- Duke A.I. for Art Reception & Viewing
The Duke AI for Art Competition was developed to explore the intersection of AI and creative art practice.
Third in a series of four programs curated by Kim Knowles that explores artists' material desire for photochemical film in a digitally-dominated world. Manifestations of material desire in the working methods of contemporary filmmakers will be considered on their own and contextualized by their historical parallels. TIME CHANGED TO 8:30
Part of a film series curated by Kim Knowles and presented by the Arts of the Moving Image program
(Malcolm Le Grice, 1970, 9 min, UK, Color, 16mm)
This film is largely filmed with an exploration of the film medium in certain aspects. It is also concerned with making certain conceptions about time in a more illusory way than I have been inclined to explore in many other of my films. It attempts to deal with some of the paradoxes of the relationships of the “real” time which exists when the film was being shot, with the “real” time which exists when the film is being screened, and how this can be modulated by technical manipulation of the images and sequences.
Konrad & Kurfurst
(Esther Urlus, 2013-14, 7 min, Netherlands, Color, 16mm)
The home-brewed emulsion is a fragile metaphor for the heroism of Konrad and his horse Kurfurst during the Olympic Games in Berlin, 1936. Falling from his horse, he became a national hero, only to become an anti-hero when overtaken by history. Made by consulting technical publications from early cinema and photographic experiments.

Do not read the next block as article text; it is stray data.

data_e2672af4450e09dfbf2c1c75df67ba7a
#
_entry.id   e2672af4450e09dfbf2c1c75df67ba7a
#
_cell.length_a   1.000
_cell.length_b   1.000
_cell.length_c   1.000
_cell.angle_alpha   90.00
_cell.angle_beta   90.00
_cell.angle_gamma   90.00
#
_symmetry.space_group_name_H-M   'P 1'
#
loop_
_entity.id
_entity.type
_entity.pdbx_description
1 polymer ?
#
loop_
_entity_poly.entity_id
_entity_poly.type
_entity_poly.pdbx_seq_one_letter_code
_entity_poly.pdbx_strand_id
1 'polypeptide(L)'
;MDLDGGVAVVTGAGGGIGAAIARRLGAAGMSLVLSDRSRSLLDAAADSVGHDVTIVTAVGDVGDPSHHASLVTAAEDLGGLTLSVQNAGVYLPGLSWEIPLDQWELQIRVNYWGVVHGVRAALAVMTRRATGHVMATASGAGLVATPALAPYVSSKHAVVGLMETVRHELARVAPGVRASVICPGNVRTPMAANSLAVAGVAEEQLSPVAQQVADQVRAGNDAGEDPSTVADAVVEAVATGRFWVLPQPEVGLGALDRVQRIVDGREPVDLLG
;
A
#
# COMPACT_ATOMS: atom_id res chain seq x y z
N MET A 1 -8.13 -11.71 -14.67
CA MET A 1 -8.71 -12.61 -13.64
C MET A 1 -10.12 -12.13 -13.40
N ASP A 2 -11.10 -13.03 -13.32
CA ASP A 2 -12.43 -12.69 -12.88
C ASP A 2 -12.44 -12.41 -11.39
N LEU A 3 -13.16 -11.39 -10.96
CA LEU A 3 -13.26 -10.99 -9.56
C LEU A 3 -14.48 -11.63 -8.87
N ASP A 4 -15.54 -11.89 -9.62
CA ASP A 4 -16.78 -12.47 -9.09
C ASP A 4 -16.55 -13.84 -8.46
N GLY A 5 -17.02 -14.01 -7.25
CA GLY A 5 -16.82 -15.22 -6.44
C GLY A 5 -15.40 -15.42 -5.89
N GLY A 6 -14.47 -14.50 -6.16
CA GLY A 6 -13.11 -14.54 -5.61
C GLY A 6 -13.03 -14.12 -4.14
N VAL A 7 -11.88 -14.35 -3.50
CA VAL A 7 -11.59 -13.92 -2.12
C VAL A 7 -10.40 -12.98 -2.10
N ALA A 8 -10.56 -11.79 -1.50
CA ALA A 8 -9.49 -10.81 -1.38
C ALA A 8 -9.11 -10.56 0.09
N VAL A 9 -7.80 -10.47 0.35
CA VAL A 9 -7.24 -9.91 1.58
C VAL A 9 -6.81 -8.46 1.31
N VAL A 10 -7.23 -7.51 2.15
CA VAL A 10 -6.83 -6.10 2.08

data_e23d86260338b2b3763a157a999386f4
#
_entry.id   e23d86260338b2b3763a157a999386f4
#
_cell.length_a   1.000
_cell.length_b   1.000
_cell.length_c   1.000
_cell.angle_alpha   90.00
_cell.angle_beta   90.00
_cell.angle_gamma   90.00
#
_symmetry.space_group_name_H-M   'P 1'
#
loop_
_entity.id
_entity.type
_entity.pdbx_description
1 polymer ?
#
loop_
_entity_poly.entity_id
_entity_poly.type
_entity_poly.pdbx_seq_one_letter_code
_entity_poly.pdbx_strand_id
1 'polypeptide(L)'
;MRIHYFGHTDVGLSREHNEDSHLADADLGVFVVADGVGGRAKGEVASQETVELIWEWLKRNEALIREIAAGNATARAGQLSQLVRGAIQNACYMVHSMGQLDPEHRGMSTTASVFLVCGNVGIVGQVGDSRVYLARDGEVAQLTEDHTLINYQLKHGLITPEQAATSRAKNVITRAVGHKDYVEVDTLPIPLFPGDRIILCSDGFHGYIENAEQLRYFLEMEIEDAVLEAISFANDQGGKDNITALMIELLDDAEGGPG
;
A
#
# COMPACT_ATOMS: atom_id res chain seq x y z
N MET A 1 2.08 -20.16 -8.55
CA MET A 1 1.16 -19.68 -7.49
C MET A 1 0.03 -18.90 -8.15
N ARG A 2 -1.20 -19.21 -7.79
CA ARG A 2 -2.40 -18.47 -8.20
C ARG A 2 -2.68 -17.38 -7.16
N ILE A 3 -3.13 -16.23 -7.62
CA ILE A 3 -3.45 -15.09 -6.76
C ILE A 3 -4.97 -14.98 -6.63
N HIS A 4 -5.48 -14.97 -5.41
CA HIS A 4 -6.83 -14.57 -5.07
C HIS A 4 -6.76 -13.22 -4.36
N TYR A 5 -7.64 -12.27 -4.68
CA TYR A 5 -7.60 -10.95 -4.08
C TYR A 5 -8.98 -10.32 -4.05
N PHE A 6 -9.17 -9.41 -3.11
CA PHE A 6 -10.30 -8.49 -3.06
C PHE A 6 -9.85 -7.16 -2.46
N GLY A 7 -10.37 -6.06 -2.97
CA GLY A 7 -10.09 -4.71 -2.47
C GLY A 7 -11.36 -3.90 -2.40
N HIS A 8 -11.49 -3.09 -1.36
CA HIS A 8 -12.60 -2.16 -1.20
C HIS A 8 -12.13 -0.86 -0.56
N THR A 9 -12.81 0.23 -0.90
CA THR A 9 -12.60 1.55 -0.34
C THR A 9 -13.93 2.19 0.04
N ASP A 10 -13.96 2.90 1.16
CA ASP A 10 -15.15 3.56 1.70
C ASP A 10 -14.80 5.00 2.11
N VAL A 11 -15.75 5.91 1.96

(Esther Urlus, 2016, 8 min, Netherlands, Color, 16mm)
Elli consists of a seascape shot from the spot that marks the start of World War II in Greece. However, it is mainly a follow-up to filmmaker Esther Urlus’s inquisitive interest in color mixing in film. In this case, the optical mixing created by various flicker effects.
Variations on a Cellophane Wrapper
(David Rimmer, 1970, 9 min, Canada, Color, 16mm)
David Rimmer repurposes a fragment of NFB footage depicting a female factory worker shaking out large sheets of cellophane into something wondrously alchemical and almost otherworldly.
(Richard Tuohy, 2010, 14 min, Australia, Color, 16mm)
A North Asian metropolis. Electricity wires draped like thick webs adorn the streetscape. Explosive sparks of color electrify the frame. Filmed in Seoul in black and white. Colorised during processing using colored torch light.
(Jeanne Liotta, 2003, 4 min, USA, Color, 16mm)
An abstract moving rayogram in the form of a woman or an aria. Living in time experienced as high drama, dissolving into the infinite. A dialectical manifestation of phenomena in flux, like any other movie.
(Terra Long, 2015, 4 min, Canada, Color, 16mm)
A meditation on motion through stillness with breath. Shot in single frames on 16mm and hand painted.
An Empty Threat
(Josh Lewis, 2018, 8 min, USA, Color, 16mm)
Deep black blots created with drops of photographic developer, mirrored in various shapes and sizes, are sequenced into a variety of visual rhythms that add up to a sort of uneasy animation.
Kim Knowles is an academic and curator based in Bristol, UK. She teaches film studies at Aberystwyth University and has programmed the “Black Box” experimental strand of the Edinburgh International Film Festival since 2008.